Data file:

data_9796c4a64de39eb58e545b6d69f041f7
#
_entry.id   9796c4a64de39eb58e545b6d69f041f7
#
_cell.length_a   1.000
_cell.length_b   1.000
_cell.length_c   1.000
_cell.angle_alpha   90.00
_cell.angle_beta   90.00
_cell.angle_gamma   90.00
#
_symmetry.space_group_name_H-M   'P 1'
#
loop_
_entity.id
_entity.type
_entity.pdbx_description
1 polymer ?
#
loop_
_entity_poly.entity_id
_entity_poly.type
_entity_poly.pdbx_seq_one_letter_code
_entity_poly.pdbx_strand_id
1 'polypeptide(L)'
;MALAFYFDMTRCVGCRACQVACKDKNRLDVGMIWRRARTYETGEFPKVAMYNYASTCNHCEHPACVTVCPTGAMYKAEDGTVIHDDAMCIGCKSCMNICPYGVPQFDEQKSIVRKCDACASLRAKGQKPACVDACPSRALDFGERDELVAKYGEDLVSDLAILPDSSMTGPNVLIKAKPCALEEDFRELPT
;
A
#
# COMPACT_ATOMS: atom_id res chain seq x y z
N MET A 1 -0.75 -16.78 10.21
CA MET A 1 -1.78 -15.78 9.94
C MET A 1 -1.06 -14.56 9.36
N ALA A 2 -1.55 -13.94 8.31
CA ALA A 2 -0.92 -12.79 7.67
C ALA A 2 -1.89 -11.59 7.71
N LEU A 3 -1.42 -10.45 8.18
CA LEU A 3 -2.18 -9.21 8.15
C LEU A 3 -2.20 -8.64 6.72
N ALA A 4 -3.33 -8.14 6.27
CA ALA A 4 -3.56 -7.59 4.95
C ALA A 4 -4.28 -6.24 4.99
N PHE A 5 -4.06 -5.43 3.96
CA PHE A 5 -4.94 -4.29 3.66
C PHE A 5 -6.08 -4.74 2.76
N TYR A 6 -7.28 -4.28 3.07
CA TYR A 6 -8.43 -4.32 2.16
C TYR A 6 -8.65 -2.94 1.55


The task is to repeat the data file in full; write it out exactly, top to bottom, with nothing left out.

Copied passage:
data_9796c4a64de39eb58e545b6d69f041f7
#
_entry.id   9796c4a64de39eb58e545b6d69f041f7
#
_cell.length_a   1.000
_cell.length_b   1.000
_cell.length_c   1.000
_cell.angle_alpha   90.00
_cell.angle_beta   90.00
_cell.angle_gamma   90.00
#
_symmetry.space_group_name_H-M   'P 1'
#
loop_
_entity.id
_entity.type
_entity.pdbx_description
1 polymer ?
#
loop_
_entity_poly.entity_id
_entity_poly.type
_entity_poly.pdbx_seq_one_letter_code
_entity_poly.pdbx_strand_id
1 'polypeptide(L)'
;MALAFYFDMTRCVGCRACQVACKDKNRLDVGMIWRRARTYETGEFPKVAMYNYASTCNHCEHPACVTVCPTGAMYKAEDGTVIHDDAMCIGCKSCMNICPYGVPQFDEQKSIVRKCDACASLRAKGQKPACVDACPSRALDFGERDELVAKYGEDLVSDLAILPDSSMTGPNVLIKAKPCALEEDFRELPT
;
A
#
# COMPACT_ATOMS: atom_id res chain seq x y z
N MET A 1 -0.75 -16.78 10.21
CA MET A 1 -1.78 -15.78 9.94
C MET A 1 -1.06 -14.56 9.36
N ALA A 2 -1.55 -13.94 8.31
CA ALA A 2 -0.92 -12.79 7.67
C ALA A 2 -1.89 -11.59 7.71
N LEU A 3 -1.42 -10.45 8.18
CA LEU A 3 -2.18 -9.21 8.15
C LEU A 3 -2.20 -8.64 6.72
N ALA A 4 -3.33 -8.14 6.27
CA ALA A 4 -3.56 -7.59 4.95
C ALA A 4 -4.28 -6.24 4.99
N PHE A 5 -4.06 -5.43 3.96
CA PHE A 5 -4.94 -4.29 3.66
C PHE A 5 -6.08 -4.74 2.76
N TYR A 6 -7.28 -4.28 3.07
CA TYR A 6 -8.43 -4.32 2.16
C TYR A 6 -8.65 -2.94 1.55